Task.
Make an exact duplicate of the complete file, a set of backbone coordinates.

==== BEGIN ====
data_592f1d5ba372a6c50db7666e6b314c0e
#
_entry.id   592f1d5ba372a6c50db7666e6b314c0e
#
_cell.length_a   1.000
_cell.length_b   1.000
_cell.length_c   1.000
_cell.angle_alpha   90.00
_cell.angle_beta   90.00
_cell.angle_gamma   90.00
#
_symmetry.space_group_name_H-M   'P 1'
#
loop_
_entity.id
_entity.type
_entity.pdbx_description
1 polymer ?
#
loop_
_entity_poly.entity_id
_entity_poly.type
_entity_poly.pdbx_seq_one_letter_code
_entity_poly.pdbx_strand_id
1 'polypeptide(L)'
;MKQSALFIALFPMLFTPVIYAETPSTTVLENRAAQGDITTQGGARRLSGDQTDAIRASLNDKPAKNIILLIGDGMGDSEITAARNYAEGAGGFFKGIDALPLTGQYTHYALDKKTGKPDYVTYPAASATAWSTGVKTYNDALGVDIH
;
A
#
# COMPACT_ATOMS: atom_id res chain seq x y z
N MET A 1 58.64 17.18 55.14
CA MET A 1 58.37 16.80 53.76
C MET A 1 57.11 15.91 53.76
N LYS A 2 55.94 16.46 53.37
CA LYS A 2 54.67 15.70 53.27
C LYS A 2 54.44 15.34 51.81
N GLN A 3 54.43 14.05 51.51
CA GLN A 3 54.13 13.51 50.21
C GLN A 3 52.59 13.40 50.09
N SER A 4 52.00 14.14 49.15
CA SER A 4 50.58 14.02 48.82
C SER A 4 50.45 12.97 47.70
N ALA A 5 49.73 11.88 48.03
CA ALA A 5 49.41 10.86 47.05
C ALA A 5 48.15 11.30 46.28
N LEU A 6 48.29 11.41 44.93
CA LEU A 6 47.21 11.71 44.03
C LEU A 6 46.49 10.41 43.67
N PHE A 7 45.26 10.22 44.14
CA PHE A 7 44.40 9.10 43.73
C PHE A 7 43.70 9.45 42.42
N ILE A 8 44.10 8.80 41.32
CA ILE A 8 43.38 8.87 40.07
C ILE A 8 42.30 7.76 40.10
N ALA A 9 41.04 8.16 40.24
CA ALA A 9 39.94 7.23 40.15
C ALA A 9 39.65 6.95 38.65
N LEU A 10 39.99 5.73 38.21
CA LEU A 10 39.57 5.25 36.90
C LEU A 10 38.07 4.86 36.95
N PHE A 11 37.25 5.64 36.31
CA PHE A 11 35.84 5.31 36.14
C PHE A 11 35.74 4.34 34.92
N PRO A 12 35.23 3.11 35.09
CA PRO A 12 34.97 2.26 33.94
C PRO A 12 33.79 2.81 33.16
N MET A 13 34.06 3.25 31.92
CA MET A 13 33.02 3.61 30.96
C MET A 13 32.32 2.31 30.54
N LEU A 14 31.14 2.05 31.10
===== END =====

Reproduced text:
data_592f1d5ba372a6c50db7666e6b314c0e
#
_entry.id   592f1d5ba372a6c50db7666e6b314c0e
#
_cell.length_a   1.000
_cell.length_b   1.000
_cell.length_c   1.000
_cell.angle_alpha   90.00
_cell.angle_beta   90.00
_cell.angle_gamma   90.00
#
_symmetry.space_group_name_H-M   'P 1'
#
loop_
_entity.id
_entity.type
_entity.pdbx_description
1 polymer ?
#
loop_
_entity_poly.entity_id
_entity_poly.type
_entity_poly.pdbx_seq_one_letter_code
_entity_poly.pdbx_strand_id
1 'polypeptide(L)'
;MKQSALFIALFPMLFTPVIYAETPSTTVLENRAAQGDITTQGGARRLSGDQTDAIRASLNDKPAKNIILLIGDGMGDSEITAARNYAEGAGGFFKGIDALPLTGQYTHYALDKKTGKPDYVTYPAASATAWSTGVKTYNDALGVDIH
;
A
#
# COMPACT_ATOMS: atom_id res chain seq x y z
N MET A 1 58.64 17.18 55.14
CA MET A 1 58.37 16.80 53.76
C MET A 1 57.11 15.91 53.76
N LYS A 2 55.94 16.46 53.37
CA LYS A 2 54.67 15.70 53.27
C LYS A 2 54.44 15.34 51.81
N GLN A 3 54.43 14.05 51.51
CA GLN A 3 54.13 13.51 50.21
C GLN A 3 52.59 13.40 50.09
N SER A 4 52.00 14.14 49.15
CA SER A 4 50.58 14.02 48.82
C SER A 4 50.45 12.97 47.70
N ALA A 5 49.73 11.88 48.03
CA ALA A 5 49.41 10.86 47.05
C ALA A 5 48.15 11.30 46.28
N LEU A 6 48.29 11.41 44.93
CA LEU A 6 47.21 11.71 44.03
C LEU A 6 46.49 10.41 43.67
N PHE A 7 45.26 10.22 44.14
CA PHE A 7 44.40 9.10 43.73
C PHE A 7 43.70 9.45 42.42
N ILE A 8 44.10 8.80 41.32
CA ILE A 8 43.38 8.87 40.07
C ILE A 8 42.30 7.76 40.10
N ALA A 9 41.04 8.16 40.24
CA ALA A 9 39.94 7.23 40.15
C ALA A 9 39.65 6.95 38.65
N LEU A 10 39.99 5.73 38.21
CA LEU A 10 39.57 5.25 36.90
C LEU A 10 38.07 4.86 36.95
N PHE A 11 37.25 5.64 36.31
CA PHE A 11 35.84 5.31 36.14
C PHE A 11 35.74 4.34 34.92
N PRO A 12 35.23 3.11 35.09
CA PRO A 12 34.97 2.26 33.94
C PRO A 12 33.79 2.81 33.16
N MET A 13 34.06 3.25 31.92
CA MET A 13 33.02 3.61 30.96
C MET A 13 32.32 2.31 30.54
N LEU A 14 31.14 2.05 31.10